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Gillette Wildlife Biologist Erika Peckham is selected as the 2019 Wyoming Game Wardens Association Wildlife Manager of the Year for her dedication to the wildlife resource of northeast Wyoming.


Peckham began work with Wyoming Game and Fish in 2008 as a habitat extension biologist and started as the Gillette wildlife biologist on Jan. 1, 2012.


Since that time, she has become very involved in the local community, working with area landowners, assisting with various education programs, helping new Gillette wardens learn about the area and implementing wildlife conservation and management activities.


“Erika has always been willing to help with hunter safety classes taught within her biologist district and is a favorite among students for her enthusiasm, knowledge and passion when it comes to teaching wildlife management and helping with range days for students,” said former North Gillette Game Warden Kristen DaVanon who nominated Peckham for the award. “Erika also staffs multiple check stations throughout the fall hunting season around Gillette, Buffalo, Kaycee and most notably, the Devils Tower check station. Working these check stations, sometimes by herself, Erika contacts hundreds of sportswomen and men every year. The best part of working side by side with Erika is that you can see her passion for wildlife in everything she does”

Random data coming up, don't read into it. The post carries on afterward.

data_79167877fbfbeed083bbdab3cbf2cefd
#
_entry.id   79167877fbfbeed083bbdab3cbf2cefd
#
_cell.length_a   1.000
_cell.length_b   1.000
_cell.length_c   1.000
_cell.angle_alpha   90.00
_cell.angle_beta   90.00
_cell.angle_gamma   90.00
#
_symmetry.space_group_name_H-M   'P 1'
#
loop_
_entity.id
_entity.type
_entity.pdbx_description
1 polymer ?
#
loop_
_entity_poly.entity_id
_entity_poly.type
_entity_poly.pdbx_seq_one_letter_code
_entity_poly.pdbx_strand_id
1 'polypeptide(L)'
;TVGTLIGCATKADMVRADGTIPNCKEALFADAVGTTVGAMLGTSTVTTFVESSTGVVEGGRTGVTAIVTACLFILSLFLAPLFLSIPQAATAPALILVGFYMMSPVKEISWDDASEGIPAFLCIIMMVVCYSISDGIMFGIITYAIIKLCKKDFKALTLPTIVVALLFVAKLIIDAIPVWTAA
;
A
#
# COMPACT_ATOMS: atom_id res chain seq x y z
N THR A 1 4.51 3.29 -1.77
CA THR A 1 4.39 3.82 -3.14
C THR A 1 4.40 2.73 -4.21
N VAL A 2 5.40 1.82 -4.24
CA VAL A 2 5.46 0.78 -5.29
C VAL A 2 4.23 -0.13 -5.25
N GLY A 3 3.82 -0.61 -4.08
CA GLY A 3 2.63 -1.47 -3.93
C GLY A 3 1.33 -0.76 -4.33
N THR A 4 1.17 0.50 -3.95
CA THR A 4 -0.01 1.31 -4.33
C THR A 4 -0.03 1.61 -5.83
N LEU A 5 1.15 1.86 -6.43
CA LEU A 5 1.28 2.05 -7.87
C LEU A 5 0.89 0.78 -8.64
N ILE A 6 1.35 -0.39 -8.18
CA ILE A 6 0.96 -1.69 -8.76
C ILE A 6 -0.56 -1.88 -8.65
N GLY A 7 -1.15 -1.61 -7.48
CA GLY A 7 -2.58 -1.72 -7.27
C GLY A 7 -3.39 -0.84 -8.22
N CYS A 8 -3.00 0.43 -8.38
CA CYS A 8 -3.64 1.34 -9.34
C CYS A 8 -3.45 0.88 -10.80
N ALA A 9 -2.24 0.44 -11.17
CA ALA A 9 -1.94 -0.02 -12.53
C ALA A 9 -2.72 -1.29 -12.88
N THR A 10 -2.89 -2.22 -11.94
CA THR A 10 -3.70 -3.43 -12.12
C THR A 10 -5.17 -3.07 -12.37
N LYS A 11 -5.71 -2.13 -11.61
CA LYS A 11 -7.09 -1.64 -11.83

Peckham also recently initiated a mule deer movement study in the Rochelle Hills that is the first of its kind for that area.


In 2018 she was approached by a local coal mine that appropriates money every year to the research of wildlife around their mining operation and was interested in collaborating with the Wyoming Game and Fish. Working with local game wardens, she designed the movement study for the south Gillette portion of her biologist district. She presented the project to the mine and several other entities and was able to gain strong local support and funding for it. As a result, 35 mule deer does were fitted with GPS tracking collars in December 2019 that will record their movements for the next five years.  Information obtained during the study will be used by Peckham and other wildlife managers to make future management decisions about the herd and allow habitat biologists to pinpoint areas that would benefit from habitat improvement projects.


“Erika has always been one who’s willing to help the Gillette game wardens at a moment’s notice to assist in tranquilizing or trapping mountain lions, black bears or assisting with injured wildlife,” said a former Gillette game warden who joined DaVanon in nominating Peckham for the award. “She’s also known for her long-term efforts to continually engage private landowners in the management of public wildlife through collaborative research projects and setting hunting seasons that benefit private landowners and the public equally.”

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